“This is what the Sovereign LORD, the Holy One of Israel, says: ‘Only in returning to me and resting in me will you be saved. In quietness and confidence is your strength. But you would have none of it.'”

  • Should be titled 8 of the most struggles Christians face-not limited to pastors

  • We ARE in the middle of spiritual warfare, after all. We need to keep that in mind as we pray, study, prepare messages, marry and bury, preach and teach. And this is why we need to discipline ourselves for the purpose of godliness.

  • Dave Wallace says on

    I so appreciate this article and the comments. Hundreds of churches die every year. Many years ago I was pastor of a slowly declining congregation. No matter what I tried it just got worse. Surely you speak to many pastors who are right now living through the same thing. Not many pastors even want to admit that it is happening to them. What would you say to them?

    • Thom Rainer says on

      Thanks Dave. I hope my upcoming book, “Autopsy of a Deceased Church,” will help address those issues.

  • Thom,
    Thank you for your contributions to the ministry of so many pastors and staff.
    I’m a staff member and have served either part time, volunteer or full-time for almost 50 years. I think one of the greatest problems is having a close friend with whom we can simply be ourselves and can count on that person to pray for us, be our friend and help hold us accountable without being judgmental! I know someone else has already addressed this but I need someone with whom I can be honest and they will help me balance the issues with a different perspective. I have a great relationship with my spouse of almost 49 years but I need someone else to be myself with other than her. Too often she has the same perspective I have.
    Thank you again for your ministry!

  • Becky Gilbert says on

    A ninth problem could be a lack of accountability itself. Some see this word with a negative connotation, but a pastor (or any believer, for that matter) who loves/values his spiritual walk, his calling, and his destiny would be doing himself a favor by seeking out those who will speak truth into his life and hold him accountability regularly (not once a month), even eyeball to eyeball where words and speech are more easily parsed and discerned. (Skype is a wonderful tool for practicing this!) Accountability doesn’t mean someone is policing or monitoring your life, but rather helping to hold you responsible and keep you on track to fulfill your charge and ministry. It’s a GOOD thing!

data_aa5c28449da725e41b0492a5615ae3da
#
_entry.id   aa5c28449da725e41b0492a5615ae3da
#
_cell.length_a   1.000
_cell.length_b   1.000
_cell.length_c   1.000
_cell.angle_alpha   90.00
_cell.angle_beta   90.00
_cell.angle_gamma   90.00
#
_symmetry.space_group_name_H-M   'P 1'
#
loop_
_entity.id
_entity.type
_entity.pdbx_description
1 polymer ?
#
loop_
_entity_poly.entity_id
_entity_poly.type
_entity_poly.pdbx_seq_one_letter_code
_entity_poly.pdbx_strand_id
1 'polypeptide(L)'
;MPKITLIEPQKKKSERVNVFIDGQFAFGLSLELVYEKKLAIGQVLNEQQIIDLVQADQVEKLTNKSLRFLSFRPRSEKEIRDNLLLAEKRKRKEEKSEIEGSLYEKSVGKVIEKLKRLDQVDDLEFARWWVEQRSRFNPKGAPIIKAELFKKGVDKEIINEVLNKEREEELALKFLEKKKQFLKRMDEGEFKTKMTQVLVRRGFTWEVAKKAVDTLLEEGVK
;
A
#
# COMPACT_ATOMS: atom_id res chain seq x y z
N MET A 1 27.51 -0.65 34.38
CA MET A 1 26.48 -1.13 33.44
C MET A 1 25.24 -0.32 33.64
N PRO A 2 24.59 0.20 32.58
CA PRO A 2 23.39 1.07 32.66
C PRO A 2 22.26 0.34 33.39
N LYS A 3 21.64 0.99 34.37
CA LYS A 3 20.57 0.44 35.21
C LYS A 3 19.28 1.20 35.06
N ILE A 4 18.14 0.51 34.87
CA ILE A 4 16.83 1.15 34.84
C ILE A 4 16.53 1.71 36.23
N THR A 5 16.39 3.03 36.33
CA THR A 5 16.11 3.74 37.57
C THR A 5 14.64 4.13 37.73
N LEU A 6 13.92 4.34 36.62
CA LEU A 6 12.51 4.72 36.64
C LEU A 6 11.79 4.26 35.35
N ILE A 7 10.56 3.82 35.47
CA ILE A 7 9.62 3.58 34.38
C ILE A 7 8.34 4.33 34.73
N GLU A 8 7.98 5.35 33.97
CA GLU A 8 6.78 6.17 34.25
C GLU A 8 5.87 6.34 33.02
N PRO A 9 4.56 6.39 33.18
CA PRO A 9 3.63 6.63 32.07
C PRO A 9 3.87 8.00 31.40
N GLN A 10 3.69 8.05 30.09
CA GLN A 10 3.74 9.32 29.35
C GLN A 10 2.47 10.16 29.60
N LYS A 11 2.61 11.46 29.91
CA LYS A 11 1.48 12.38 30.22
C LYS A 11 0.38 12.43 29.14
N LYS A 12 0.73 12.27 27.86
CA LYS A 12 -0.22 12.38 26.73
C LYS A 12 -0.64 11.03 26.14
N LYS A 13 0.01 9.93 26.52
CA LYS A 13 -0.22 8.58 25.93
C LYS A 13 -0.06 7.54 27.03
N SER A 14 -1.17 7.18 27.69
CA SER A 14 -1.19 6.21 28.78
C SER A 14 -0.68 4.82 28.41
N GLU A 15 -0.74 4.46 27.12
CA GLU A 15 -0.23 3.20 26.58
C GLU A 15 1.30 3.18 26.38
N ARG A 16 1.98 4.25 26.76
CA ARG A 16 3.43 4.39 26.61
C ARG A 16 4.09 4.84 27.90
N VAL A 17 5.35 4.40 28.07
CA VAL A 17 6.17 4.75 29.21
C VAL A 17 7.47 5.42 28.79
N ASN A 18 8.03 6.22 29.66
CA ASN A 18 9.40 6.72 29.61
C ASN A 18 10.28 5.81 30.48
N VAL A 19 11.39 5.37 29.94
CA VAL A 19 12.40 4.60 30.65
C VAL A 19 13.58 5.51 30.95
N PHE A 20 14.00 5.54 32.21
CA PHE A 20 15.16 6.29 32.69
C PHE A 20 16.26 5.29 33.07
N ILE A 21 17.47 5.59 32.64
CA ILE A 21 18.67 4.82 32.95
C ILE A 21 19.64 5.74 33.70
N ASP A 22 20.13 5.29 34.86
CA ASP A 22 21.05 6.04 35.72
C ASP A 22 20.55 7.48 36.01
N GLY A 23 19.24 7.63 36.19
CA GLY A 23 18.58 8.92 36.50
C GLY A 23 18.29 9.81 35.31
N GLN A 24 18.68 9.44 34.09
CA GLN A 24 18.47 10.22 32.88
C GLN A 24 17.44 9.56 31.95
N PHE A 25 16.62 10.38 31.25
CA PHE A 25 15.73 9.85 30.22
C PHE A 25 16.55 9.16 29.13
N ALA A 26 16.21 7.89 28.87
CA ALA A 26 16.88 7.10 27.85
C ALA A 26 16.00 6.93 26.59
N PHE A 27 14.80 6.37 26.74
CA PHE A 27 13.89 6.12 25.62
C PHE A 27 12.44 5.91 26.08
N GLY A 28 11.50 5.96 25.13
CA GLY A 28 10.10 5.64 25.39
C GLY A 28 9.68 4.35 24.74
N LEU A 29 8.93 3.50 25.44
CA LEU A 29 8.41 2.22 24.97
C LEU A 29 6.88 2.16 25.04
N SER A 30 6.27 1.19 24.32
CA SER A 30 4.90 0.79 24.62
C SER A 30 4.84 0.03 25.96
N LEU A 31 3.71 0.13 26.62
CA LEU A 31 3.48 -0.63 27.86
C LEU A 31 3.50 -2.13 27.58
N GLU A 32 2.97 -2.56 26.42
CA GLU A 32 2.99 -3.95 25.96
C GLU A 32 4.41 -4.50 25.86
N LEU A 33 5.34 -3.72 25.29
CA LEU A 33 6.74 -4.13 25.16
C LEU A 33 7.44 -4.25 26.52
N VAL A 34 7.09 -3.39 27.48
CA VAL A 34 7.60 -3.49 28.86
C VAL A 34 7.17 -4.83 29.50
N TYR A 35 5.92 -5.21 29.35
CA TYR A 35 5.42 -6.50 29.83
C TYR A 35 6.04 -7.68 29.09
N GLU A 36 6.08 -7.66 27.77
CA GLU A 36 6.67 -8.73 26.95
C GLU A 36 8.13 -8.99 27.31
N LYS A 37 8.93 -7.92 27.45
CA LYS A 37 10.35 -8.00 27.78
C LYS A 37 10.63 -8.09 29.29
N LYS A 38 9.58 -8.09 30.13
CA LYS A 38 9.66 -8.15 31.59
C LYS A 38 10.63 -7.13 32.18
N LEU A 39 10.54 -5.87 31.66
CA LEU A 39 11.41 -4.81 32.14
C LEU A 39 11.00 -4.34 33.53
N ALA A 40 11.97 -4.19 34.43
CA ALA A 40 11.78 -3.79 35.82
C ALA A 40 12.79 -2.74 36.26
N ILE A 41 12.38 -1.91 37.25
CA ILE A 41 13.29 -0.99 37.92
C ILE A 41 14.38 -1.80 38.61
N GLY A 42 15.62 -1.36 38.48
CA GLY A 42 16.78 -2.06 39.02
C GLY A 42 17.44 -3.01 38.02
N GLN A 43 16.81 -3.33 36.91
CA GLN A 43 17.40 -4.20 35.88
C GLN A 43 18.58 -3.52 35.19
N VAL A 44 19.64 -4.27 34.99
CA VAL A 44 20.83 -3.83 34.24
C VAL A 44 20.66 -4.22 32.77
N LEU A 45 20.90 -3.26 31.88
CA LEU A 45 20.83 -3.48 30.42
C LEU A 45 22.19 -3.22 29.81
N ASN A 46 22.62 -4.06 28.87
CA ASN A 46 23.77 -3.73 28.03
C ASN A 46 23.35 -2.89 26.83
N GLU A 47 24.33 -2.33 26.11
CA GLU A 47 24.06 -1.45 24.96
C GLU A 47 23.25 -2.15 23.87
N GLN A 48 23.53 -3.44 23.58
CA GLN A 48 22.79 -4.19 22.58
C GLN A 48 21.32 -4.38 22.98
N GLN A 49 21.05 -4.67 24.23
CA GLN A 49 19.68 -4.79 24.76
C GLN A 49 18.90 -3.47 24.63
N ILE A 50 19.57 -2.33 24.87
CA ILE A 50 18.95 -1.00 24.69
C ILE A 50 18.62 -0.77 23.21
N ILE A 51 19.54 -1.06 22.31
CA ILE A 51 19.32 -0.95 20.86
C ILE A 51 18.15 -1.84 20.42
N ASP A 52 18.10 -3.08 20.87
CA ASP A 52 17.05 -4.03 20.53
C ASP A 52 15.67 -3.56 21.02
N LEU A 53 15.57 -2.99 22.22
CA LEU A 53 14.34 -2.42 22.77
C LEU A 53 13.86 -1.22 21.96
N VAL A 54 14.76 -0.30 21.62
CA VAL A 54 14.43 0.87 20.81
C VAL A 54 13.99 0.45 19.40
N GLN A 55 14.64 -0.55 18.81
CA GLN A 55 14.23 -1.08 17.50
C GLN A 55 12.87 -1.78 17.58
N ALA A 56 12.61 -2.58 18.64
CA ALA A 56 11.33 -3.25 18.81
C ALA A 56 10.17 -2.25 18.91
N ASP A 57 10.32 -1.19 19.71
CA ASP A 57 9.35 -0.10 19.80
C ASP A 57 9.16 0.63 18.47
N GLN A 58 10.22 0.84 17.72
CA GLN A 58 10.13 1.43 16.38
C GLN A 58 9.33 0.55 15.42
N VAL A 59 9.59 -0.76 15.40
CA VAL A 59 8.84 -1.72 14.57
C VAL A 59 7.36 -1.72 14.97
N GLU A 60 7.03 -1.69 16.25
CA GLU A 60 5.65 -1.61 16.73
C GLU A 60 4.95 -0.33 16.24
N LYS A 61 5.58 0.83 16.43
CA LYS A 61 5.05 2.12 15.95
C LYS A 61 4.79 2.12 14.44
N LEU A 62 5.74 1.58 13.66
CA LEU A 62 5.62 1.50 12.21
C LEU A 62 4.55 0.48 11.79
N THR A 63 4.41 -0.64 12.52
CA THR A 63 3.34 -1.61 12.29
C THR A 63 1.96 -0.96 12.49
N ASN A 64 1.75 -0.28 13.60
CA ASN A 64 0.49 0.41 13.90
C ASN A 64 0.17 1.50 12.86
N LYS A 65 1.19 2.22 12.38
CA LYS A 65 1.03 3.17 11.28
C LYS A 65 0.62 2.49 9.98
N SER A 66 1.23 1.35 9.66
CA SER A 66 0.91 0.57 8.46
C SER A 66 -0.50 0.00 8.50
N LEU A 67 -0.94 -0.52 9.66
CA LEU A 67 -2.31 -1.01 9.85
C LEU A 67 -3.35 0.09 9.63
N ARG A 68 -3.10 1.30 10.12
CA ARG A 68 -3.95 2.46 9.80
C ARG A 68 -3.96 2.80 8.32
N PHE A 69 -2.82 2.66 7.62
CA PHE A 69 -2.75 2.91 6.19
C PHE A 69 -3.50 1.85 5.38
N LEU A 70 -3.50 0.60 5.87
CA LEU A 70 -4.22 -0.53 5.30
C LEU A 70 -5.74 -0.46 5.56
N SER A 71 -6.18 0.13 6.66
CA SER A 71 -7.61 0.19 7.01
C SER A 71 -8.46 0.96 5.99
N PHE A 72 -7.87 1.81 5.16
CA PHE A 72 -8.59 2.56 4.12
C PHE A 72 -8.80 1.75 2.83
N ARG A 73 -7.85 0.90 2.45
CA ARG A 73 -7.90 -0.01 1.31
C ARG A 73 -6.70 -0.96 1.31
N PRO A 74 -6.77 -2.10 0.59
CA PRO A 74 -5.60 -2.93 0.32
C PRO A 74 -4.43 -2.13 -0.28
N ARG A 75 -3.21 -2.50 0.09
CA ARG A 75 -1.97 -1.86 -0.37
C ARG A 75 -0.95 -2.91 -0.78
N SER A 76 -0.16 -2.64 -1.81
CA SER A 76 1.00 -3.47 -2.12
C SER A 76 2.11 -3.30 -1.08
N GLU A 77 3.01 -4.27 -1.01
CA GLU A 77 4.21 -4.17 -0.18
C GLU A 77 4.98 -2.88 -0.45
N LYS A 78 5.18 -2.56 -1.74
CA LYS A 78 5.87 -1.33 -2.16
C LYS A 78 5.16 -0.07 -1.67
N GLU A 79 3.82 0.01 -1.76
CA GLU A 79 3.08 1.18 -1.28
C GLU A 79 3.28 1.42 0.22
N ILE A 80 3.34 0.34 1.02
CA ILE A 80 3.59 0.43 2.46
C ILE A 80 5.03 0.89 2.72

• Kevin Dodd says on

    Dr. Rainer,
    Thanks for compiling this poignant list, as well as creating a forum that lets pastors (and their wives) not only identify with those areas, but also add their prevalent struggles.
    I was a senior (aka “solo” in spite of other staff) pastor, and some of these things really resonate with me. Now, however, I’m experiencing the blessing of plurality and parity of pastor/elders, and while there are (and will be) struggles that we each face, we have this paradigm that helps us intentionally invest in and even intrude upon each other. I believe that one of the biggest boons, however, is that none of us are burdened with flying solo when it comes to the preaching, teaching, and shepherding of the flock, even though we are all bi-vocational with the associated time-management challenges that any pastor faces.
    I believe a key principle within this is accountability, and I strongly echo the sentiment that was expressed earlier. Accountability doesn’t just have to mean someone checks up on your internet activity or asks if you’ve had a daily quiet time this week. My prayer is that every pastor would find one person who would push them, prod them, pray for them, and intentionally purpose to help protect their honor and, subsequently, their family and their ministry.
    It’s not easy. It requires an intentional effort to even find another pastor (preferably) who’d be willing to deal with your eventual transparency and (hopefully) reciprocate. But it’s extremely important, because, as has been echoed throughout this stream, our sanity is worth it, our wives are worth it, our families are worth it, and our God who calls us, compels us, and keeps us as His own is worth it.

  • Agreed. I have personally experienced, or seen in the lives of close colleagues, every one of these.